Understanding Winter Asthma

As winter brings colder and dryer weather, those with asthma are faced with challenges. The extreme environmental changes make asthma symptoms worse. However, that does not mean you have to suffer through the season.

During the wintertime, asthma is triggered by weather changes. In cold and dry climates, the air becomes an irritating factor for airways, causing inflammation and swelling and making the muscles spasm. Individuals with asthma have sensitive airways, and breathing cold air hurts them. Asthma symptoms from the irritation are far worse than what may be experienced during warmer parts of the year. Wheezing, shortness of breath, and chest tightness are common asthma symptoms.

When cold air is breathed in, the nasal cavity produces more mucus, and the lining of the lungs experiences irritation. Respiratory viruses that often occur during the winter also factor into asthma triggers. These infections include Covid-19, the flu, the common cold, pneumonia, and bronchitis.

There are solutions to managing your health to avoid terrible asthma symptoms. Staying inside and avoiding the elements is fine if the indoor environment is well-suited. Still, it will not help relieve symptoms in the long term. Inside your home, you are exposed to dust mites, air from heating symptoms, pets, and mold.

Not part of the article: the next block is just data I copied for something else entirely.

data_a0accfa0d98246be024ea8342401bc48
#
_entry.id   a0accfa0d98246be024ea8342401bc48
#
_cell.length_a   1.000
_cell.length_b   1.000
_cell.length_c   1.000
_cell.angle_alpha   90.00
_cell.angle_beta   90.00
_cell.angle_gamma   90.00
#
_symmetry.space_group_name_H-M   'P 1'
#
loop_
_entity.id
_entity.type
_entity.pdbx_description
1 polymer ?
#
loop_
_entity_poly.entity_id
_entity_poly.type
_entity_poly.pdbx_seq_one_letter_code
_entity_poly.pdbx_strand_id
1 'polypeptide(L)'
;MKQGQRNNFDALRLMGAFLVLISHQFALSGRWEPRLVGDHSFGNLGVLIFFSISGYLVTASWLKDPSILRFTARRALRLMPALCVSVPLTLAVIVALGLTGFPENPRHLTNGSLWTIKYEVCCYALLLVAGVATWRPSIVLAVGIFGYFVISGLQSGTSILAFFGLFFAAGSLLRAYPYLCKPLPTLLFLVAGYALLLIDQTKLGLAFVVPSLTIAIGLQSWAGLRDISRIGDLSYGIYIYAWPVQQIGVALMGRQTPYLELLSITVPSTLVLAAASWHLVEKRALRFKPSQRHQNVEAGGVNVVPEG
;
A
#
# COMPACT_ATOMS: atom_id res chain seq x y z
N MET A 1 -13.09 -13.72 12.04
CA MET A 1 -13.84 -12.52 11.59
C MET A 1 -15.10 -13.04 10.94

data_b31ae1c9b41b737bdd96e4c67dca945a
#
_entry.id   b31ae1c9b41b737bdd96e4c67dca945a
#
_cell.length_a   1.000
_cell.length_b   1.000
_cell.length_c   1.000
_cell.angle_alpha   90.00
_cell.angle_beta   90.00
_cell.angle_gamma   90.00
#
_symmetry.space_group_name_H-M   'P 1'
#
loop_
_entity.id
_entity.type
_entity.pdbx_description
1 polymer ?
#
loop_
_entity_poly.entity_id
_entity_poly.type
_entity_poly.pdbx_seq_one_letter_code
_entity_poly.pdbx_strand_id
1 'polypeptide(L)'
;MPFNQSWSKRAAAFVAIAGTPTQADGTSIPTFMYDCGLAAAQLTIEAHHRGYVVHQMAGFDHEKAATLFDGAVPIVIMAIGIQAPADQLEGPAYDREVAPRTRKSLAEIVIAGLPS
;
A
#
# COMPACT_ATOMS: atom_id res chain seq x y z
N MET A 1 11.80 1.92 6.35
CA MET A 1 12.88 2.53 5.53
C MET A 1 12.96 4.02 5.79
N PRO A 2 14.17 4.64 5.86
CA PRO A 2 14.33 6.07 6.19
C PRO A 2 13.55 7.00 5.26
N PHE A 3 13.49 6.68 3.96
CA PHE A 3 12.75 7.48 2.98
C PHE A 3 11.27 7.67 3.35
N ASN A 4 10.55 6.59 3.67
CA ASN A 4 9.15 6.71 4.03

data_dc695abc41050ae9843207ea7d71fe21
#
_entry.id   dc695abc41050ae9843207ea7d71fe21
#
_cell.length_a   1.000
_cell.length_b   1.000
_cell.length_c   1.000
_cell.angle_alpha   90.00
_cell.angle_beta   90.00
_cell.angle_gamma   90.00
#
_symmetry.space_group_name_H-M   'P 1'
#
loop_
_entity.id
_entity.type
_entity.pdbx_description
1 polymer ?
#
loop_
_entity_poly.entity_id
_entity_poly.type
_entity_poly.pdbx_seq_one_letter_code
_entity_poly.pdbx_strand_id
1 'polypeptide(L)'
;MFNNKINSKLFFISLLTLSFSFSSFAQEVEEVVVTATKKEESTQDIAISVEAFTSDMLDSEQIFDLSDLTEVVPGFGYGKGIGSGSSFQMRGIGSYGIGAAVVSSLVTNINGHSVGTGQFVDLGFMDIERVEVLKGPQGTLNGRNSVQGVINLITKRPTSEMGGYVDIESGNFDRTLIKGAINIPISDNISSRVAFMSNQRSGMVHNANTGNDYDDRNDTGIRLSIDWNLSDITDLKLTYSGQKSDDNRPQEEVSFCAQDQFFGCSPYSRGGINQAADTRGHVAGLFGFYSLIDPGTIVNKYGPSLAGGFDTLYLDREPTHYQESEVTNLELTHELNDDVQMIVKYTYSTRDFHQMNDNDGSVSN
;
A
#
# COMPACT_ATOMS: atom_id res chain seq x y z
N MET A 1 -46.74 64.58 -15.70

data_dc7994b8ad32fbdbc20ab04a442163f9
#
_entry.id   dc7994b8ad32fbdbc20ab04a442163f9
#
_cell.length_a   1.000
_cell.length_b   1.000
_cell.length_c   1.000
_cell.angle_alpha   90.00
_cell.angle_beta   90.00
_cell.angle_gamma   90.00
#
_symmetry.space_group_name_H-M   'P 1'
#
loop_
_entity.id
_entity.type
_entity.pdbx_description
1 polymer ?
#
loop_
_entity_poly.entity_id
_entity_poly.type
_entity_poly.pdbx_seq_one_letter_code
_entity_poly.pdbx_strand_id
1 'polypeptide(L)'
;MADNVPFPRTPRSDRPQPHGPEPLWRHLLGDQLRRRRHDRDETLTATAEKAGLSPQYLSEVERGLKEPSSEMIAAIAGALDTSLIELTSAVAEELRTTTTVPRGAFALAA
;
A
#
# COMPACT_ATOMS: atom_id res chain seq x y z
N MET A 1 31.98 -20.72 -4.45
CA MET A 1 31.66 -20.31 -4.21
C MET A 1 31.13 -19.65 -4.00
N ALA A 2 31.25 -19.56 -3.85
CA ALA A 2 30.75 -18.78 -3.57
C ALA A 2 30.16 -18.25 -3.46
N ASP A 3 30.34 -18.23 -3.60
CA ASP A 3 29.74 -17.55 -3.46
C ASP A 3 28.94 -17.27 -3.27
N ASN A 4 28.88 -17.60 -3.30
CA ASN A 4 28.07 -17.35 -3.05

To conquer your winter asthma, here are some tips.

–           Keep windows closed and invest in air purifiers to eliminate indoor pollutants. Clean regularly by setting up a weekly/ daily schedule of when to vacuum, dust, and wipe down surfaces.  

–           Stay Warm! You cannot stay inside forever, so wear layers when going out. Dressing with one or two extra layers keeps the body warm and allows for flexibility in fluctuating temperatures. Add a hat and gloves, and wear a scarf to cover your mouth and nose if you are walking outside. A scarf can help reduce the risk of triggering an asthma attack by making the air you breathe less cold.

–           Hydrating more keeps your air passageways clear of any mucus. Using a humidifier in your home is also a great way to make the air less dry.

–           Take the asthma medication prescribed. Staying on a consistent schedule controls the symptoms and does not require an inhaler as often.

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